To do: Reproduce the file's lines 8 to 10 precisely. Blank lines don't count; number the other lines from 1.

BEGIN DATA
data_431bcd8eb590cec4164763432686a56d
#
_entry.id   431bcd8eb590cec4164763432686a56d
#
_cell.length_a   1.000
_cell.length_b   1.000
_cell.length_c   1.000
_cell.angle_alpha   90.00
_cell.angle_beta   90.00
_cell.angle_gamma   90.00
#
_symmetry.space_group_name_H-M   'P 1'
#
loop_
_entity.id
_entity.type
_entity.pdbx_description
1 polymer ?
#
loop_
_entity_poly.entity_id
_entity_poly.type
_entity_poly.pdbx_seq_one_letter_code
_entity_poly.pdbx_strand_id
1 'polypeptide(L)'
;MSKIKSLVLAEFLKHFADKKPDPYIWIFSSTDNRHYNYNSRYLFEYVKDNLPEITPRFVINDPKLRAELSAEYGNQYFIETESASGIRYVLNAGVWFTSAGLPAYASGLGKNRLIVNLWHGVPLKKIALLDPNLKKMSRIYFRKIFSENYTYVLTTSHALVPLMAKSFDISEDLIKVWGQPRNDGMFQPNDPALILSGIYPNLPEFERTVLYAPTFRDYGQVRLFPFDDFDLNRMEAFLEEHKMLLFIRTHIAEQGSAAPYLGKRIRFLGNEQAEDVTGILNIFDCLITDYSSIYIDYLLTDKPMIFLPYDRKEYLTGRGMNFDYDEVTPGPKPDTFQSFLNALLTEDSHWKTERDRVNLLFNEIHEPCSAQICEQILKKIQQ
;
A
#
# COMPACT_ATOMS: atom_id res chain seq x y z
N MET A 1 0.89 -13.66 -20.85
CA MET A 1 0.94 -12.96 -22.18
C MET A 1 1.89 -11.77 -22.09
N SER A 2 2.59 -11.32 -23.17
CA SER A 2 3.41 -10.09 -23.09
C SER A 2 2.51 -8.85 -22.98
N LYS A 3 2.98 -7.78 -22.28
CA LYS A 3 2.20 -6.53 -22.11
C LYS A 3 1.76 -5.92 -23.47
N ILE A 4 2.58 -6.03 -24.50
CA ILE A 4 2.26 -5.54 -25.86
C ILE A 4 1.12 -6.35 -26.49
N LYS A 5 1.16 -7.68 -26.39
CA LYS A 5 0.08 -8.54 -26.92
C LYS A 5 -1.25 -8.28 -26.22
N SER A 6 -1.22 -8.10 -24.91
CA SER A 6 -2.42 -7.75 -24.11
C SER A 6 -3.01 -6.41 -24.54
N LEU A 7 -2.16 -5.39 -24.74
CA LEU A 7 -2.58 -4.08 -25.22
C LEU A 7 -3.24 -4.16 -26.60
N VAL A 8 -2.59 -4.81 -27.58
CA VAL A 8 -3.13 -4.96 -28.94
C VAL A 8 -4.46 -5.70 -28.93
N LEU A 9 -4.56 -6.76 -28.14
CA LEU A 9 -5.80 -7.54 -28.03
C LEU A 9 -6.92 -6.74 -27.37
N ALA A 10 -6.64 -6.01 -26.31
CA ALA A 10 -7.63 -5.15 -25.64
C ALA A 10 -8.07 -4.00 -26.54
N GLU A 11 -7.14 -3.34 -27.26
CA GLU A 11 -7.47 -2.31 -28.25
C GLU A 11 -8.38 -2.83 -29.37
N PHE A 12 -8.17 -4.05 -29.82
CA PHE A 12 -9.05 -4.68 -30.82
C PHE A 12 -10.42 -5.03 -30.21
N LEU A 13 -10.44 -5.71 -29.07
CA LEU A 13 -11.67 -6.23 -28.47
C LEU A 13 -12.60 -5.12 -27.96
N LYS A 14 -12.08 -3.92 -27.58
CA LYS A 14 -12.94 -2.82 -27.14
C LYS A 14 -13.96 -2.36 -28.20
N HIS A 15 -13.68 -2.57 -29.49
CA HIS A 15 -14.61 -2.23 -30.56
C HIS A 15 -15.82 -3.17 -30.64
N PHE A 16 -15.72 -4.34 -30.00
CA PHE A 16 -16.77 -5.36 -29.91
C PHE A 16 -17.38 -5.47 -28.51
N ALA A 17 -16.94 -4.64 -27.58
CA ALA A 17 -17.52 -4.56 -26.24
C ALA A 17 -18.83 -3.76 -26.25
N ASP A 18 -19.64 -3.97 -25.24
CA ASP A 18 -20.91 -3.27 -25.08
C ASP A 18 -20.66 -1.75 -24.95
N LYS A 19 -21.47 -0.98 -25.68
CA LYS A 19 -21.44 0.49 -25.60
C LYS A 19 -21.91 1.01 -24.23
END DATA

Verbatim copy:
_cell.angle_alpha   90.00
_cell.angle_beta   90.00
_cell.angle_gamma   90.00